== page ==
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Stepping out of the Shadows: Collaborating to Improve Services for Patients with Depression

August 15, 2009

Depression is a serious medical illness that goes beyond temporary feelings of sadness. As many as 870,000 British Columbians may experience a major depressive episode in their lifetime. Unfortunately, those who seek treatment for depression face a fragmented health care system hampered by a history of chronic under-funding for mental health services. The result is that too few patients are recognized and diagnosed, and among those who are correctly diagnosed, too few are able to access medically necessary follow-up care.

Fortunately, recent initiatives in the delivery of mental health services for patients with depression – including collaborative efforts between the Doctors of BC and the BC Ministry of Health Services – suggest that there is no lack of knowledge about how to improve care. The 2002 release of BC’s Provincial Depression Strategy, the implementation of the Changeways program in the Vancouver Coastal Health Authority, the introduction of new GP mental health planning and related fees, and the launch of the mental health practice support program all point to the willingness and potential for government, physicians, and other health care stakeholders to work together to improve access to, and the quality of, care for patients with depression.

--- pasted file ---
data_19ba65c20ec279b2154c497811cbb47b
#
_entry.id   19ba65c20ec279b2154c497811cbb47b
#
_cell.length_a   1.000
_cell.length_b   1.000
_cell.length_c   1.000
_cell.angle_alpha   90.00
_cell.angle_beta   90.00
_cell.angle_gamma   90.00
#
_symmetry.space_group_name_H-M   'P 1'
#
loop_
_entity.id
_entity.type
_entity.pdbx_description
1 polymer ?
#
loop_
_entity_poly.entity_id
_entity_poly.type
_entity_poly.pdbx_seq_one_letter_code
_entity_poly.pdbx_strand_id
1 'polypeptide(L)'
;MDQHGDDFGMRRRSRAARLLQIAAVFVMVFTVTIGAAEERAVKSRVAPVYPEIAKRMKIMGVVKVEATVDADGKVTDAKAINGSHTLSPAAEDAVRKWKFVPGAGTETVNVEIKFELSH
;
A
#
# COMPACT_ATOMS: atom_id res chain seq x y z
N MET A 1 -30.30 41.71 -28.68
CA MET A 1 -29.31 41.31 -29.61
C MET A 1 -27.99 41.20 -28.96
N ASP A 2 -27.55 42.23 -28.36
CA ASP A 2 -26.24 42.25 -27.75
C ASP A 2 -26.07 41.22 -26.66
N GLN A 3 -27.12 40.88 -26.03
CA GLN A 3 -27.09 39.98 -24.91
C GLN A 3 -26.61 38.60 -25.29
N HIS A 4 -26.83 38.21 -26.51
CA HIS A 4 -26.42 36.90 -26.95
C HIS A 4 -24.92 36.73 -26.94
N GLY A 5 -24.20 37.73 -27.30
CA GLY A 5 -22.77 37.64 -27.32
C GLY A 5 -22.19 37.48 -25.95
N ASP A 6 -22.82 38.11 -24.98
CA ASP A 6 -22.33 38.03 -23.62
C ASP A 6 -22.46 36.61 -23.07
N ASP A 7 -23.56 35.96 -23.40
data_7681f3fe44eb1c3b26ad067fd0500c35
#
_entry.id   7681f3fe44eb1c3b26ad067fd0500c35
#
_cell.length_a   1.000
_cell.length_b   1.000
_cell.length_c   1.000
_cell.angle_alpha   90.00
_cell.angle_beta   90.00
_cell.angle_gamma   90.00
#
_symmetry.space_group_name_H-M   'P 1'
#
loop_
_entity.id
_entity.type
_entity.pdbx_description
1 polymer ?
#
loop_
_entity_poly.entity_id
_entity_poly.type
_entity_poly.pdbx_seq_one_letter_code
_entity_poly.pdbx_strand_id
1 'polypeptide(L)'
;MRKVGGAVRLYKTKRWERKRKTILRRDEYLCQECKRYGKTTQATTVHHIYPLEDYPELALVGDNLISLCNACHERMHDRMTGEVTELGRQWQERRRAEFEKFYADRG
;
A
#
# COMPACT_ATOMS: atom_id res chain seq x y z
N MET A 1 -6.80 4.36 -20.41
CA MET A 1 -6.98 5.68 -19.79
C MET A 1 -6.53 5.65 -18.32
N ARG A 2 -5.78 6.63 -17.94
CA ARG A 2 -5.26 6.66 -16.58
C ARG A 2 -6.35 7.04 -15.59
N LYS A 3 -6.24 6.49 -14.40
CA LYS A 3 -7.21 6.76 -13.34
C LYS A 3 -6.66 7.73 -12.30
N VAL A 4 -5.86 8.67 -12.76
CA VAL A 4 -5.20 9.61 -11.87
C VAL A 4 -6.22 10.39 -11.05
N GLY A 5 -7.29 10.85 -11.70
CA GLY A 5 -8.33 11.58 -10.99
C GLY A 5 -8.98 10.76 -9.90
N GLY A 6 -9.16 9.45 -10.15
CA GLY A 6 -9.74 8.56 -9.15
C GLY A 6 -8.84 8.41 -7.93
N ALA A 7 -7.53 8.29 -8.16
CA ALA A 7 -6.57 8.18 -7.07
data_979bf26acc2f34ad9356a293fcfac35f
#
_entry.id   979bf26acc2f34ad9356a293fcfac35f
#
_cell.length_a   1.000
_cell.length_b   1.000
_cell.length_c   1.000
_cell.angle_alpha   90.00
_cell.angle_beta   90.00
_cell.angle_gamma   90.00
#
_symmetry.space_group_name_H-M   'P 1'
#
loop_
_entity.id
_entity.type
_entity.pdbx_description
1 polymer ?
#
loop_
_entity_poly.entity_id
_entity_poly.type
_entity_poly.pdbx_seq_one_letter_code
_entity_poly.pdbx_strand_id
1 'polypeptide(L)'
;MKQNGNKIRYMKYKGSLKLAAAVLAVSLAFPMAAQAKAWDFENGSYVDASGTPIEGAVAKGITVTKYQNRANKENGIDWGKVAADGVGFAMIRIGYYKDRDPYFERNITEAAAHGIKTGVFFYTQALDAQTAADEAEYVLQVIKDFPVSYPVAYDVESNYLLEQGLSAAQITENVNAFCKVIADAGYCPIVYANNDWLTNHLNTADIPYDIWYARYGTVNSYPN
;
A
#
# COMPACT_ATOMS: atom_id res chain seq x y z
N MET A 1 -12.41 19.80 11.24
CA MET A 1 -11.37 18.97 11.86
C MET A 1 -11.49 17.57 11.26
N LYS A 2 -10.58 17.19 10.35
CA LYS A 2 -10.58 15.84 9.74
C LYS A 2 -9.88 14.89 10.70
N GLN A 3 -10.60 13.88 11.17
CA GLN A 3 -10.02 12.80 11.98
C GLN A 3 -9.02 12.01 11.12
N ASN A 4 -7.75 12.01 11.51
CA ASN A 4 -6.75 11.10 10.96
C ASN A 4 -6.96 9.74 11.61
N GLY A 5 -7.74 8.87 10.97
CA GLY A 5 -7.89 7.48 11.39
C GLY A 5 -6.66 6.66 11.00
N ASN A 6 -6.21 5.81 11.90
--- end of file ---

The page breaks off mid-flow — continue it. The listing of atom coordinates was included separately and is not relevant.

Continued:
In this policy paper, the physicians of BC offer 14 recommendations to improve the status quo. These include:

  • A call for the provincial government to adopt wait time benchmarks for the treatment of depression.
  • The introduction of tax incentives for employers that implement a workplace mental health strategy.
  • The creation of a Provincial Mental Health Commission to provide leadership at a provincial level and improve the delivery of primary care services for patients with depression.

Creating and implementing such policies requires, first and foremost, collaboration. Indeed, the experiences with current Doctors of BC-Ministry of Health Services chronic disease collaborative efforts bode well for such an approach. If there is a theme among the recommendations posed in this paper, it is that greater collaboration among stakeholders – namely the business community, government, and providers – is the most promising route to tangible improvements. We hope that together we can work to step out of the shadows of depression and improve the lives of patients.

For the full policy paper, please see “Stepping out of the Shadows: Collaborating to Improve Services for Patients with Depression”.